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Marie Balsley Taylor

Marie Balsley Taylor

Assistant Professor


Marie Balsley Taylor teaches and writes about Early American and Native American Literature. Her work examines the role that Indigenous people, places, and practices played in shaping the seventeenth century colonial literary genres. Her monograph, Indigenous Kinship, Colonial Texts, and the Contested Space of Early New England was published in 2023 as part of the Native Americans of the Northeast Series with the University of Massachusetts Press. She has also published in Early American LiteratureAfterlives of Indigenous Archives (University Press of New England 2020), Quakers and Natives Americans (Brill 2019), and has forthcoming chapters in American Contact: Intercultural Encounter and the History of the Book (Penn), Placing Religion in the Enlightenment (Oxford), and Gatherings: New Directions in Indigenous Book History.


  • Ph.D. Purdue University
  • M.A. Georgetown University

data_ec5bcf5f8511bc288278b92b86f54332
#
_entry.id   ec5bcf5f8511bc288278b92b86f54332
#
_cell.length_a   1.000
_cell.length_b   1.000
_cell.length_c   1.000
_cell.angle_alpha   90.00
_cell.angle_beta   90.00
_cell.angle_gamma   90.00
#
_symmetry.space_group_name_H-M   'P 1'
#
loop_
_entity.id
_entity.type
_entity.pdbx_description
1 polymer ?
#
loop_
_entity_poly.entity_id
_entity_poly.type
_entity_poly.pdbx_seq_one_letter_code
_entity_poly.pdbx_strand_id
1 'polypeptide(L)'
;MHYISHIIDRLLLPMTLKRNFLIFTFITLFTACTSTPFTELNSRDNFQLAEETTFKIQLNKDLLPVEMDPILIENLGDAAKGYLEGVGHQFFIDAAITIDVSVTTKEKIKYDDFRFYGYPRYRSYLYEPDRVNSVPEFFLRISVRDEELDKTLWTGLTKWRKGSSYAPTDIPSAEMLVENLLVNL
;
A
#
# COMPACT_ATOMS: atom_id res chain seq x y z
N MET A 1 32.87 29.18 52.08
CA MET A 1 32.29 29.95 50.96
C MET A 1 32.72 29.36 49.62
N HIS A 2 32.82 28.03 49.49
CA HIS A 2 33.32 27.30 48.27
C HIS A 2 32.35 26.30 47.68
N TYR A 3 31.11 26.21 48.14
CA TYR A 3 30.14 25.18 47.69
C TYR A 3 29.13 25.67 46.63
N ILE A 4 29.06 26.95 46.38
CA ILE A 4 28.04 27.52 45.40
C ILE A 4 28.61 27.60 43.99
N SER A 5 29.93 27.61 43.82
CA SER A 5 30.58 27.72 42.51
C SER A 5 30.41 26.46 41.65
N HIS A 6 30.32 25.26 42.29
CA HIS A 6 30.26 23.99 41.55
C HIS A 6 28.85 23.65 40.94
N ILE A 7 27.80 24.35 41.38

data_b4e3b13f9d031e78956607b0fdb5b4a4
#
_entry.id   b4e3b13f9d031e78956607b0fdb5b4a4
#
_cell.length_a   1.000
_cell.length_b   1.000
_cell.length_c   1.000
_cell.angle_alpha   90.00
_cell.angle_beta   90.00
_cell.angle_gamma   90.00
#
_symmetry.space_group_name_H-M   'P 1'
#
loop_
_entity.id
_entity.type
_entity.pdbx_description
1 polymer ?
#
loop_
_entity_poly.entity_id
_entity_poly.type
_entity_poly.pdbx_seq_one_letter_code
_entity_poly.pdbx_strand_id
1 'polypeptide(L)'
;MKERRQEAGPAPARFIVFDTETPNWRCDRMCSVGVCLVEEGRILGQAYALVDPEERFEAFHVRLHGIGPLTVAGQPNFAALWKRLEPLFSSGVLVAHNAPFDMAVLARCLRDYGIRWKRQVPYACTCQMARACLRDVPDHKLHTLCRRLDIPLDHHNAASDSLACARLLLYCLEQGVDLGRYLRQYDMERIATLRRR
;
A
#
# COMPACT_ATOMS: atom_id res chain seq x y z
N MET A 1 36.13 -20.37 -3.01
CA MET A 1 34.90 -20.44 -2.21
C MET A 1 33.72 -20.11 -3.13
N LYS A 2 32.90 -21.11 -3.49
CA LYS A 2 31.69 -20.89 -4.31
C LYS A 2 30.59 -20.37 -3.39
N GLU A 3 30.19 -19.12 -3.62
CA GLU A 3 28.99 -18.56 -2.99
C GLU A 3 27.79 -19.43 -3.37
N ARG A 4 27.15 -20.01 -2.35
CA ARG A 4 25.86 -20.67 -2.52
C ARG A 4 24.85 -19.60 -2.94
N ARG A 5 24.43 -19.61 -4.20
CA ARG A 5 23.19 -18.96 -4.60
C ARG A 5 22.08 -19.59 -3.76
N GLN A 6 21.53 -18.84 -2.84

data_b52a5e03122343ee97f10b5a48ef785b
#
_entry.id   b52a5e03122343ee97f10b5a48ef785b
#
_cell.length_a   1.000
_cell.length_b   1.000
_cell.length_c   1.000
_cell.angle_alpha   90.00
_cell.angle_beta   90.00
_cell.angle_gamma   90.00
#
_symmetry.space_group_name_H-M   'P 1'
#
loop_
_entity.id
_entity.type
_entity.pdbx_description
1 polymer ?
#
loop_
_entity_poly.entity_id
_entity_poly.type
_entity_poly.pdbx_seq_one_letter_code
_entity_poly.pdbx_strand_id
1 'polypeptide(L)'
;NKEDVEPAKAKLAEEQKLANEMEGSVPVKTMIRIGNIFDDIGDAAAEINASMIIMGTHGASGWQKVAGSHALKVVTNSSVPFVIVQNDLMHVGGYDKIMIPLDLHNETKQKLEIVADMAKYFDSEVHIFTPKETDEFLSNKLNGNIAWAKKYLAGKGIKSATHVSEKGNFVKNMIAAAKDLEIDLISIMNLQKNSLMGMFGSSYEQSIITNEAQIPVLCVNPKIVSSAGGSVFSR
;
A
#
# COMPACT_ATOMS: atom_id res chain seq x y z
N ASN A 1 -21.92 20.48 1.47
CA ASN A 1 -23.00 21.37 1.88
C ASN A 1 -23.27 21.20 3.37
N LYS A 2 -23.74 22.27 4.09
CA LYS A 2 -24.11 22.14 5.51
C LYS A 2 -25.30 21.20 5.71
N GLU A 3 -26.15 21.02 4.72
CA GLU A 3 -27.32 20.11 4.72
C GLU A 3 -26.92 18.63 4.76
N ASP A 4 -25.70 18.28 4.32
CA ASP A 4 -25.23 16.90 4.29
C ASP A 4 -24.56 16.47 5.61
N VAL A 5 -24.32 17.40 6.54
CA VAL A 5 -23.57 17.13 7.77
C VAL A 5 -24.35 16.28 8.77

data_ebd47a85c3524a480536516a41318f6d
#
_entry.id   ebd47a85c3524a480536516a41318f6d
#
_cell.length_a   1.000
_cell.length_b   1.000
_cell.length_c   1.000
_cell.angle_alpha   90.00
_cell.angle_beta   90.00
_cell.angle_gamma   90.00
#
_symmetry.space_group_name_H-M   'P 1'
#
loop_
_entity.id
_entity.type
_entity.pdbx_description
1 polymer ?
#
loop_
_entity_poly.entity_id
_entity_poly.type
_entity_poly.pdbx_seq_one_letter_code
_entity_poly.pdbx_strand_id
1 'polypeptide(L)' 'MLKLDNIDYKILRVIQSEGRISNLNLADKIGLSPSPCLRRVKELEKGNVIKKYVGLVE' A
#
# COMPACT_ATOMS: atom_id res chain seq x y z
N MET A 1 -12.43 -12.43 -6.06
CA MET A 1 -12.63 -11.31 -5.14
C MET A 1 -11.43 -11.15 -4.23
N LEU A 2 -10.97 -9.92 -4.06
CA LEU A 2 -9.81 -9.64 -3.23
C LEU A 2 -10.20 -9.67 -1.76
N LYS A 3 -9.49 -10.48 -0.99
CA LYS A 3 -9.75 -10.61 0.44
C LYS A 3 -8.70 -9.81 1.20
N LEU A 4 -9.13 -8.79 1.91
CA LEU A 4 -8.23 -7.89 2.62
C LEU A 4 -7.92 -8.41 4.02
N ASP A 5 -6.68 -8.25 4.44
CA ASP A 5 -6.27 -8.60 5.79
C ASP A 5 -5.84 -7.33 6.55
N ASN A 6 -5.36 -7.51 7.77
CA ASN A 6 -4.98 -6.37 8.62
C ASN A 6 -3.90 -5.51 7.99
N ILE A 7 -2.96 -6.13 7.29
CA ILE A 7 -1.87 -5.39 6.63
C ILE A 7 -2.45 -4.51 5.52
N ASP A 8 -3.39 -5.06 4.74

• B.A. Bethel University




  • “A Contested Pennacook Object in a Seventeenth Century Puritan Mission” in American Contact: Intercultural Encounter and the History of the Book. Eds. Rhae Lynn Barnes and Glenda Goodman. Philadelphia, University of Pennsylvania Press. Forthcoming 2024.
  • “The Sachem and the Minister: Questions, Answers, and Genre Formation in the New England Missionary Project” Early American Literature. 55.1, Spring 2020: 21-46.
  • “Recovering Indigenous Kinship: Community, Conversion, and the Digital Turn,” in Afterlives of Indigenous Archives: Essays in Honor of The Occom Circle, edited by Gordon Henry Jr. and Ivy Schweitzer. University Press of New England, 2019: 139-155.
  • “Apostates in the Woods: Quakers, Praying Indians, and Circuits of Communication in Humphrey Norton’s New-England’s Ensigne.Quakers, First Nations, and American Indians, edited by Geoffrey Plank and Ignacio Gallup-Diaz. Brill Book Series European Expansion and Indigenous Response, 2019: 30-53.